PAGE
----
The Pop Group - CITIZEN ZOMBIE

by Rob Taylor Rating:9 Release Date:2015-02-23

Nick Cave travelled to London in 1980 in search of a fervent punk scene, which by all accounts was actually in decline by that time. The first concert he attended was a line-up of bands he described as constipated, bloodless pop pap, “like being gang-banged by a pack of marshmallows”. Fortunately for Nick, the next concert featured The Pop Group, a band that incited and excited him.

Rather than blunting his anarchistic streak, the concert awakened, reinforced and provoked his creativity. In the music presented that night he found an “unholy, manic, violent, paranoid and painful music”, and felt the cogs of his mind shifting and his life changing irreversibly. Anyone exposed to the insurrectionist punk music of The Birthday Party will have all the tangible evidence they need of the severity of impact upon Cave.

As Cave tempered his inner Lucifer so as to enable a wider audience to see into his dark soul, so The Pop Group have with Citizen Zombie undergone a transformation which sees them consolidating their considerable influences, and laying out a sound much more cogent than anything that comes before it. Partly, this is the production of the legendary Paul Epworth, who makes certain that each of The Pop Group’s musical ideas are clearly delineated, and partly its the wealth of musical experience brought to the table by the band members.

Don’t take that to mean that the basic template, or head nod to the diversity of influence has changed. It's just that, being older and wiser, they can wear those influences without irony, and they themselves are now the industry protagonist. The influence had by The Pop Group upon groups such as Rage Against the Machine, Minutemen, possibly even Public Image Limited in their dubier incarnation, is immeasurable.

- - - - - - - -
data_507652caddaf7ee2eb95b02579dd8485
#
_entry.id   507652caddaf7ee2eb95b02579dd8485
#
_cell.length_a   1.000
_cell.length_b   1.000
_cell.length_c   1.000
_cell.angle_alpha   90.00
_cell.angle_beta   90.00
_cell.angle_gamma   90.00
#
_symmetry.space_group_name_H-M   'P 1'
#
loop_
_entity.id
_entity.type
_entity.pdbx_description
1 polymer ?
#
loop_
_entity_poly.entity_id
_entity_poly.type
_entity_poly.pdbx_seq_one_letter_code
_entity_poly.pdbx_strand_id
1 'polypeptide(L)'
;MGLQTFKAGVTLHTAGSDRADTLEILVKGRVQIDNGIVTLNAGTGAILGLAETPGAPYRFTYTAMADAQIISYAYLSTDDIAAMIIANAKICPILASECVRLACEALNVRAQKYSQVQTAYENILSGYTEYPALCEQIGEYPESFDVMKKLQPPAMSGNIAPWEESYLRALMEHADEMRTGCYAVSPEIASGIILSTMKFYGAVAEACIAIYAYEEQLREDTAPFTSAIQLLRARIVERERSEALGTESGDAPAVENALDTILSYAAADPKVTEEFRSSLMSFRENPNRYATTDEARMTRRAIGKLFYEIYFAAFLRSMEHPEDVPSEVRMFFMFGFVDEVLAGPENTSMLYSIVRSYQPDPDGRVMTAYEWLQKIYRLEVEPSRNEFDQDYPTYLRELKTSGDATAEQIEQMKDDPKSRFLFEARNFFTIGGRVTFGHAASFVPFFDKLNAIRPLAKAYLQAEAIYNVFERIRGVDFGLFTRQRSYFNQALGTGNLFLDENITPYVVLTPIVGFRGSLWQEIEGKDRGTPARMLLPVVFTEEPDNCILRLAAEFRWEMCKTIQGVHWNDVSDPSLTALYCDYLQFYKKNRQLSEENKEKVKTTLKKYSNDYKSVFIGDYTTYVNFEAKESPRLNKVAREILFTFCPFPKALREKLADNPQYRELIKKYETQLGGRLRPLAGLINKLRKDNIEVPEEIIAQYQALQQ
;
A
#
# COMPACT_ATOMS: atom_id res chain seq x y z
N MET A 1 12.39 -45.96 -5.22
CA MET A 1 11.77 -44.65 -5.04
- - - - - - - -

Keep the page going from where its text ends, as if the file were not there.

Some words on the influences on The Pop Group. Their influences have variously been ascribed as Funkadelic; Stooges; John Cage; John Coltrane; Nico; Lee Perry; Stockhausen; Subway Sect; Miles Davis; Captain Beefheart, and King Tubby. It’s instructive digesting those musical differences, because it tells you more about The Pop Group than I can possibly contemplate in my own words. The Pop Group really are a patchwork of styles, but somehow remain within the agit-punk realm in spite of it.

It really comes down to intent. These guys don’t fuck around. They have an agenda and don’t mind pushing it, and to hell with any interjectors. Thirty-five years of quiet has not dampened their social consciousness, and the music itself delivers a bigger jolt because of, rather than in spite of, better production values.

The guitarist Gareth Sager, according to the group, has become “a bit of a Liberace in his dotage”, composing magnum opuses, which the band deconstructed into what you hear on Citizen Zombie. Epworth says he found it a “challenge” working with The Pop Group, but one which he obviously embraced with gusto. Rather than softening the dynamics so essential to the Pop Group sound, he ensured “none of the edges were sanded away”.

The 1980 compilation We Are Time never appealed to be greatly. I found it too caustic, too bludgeoning. On the other hand, the rarities compilation, Cabinet of Curiosities, released last year was a fantastic survey of the band’s capabilities, mostly live, and that’s where their impact is mostly felt. Appearances at All Tomorrows Parties in recent years were, from all reports, a resounding success.

Citizen Zombie is the renewed calling card from a band as relevant today as they were three decades ago.

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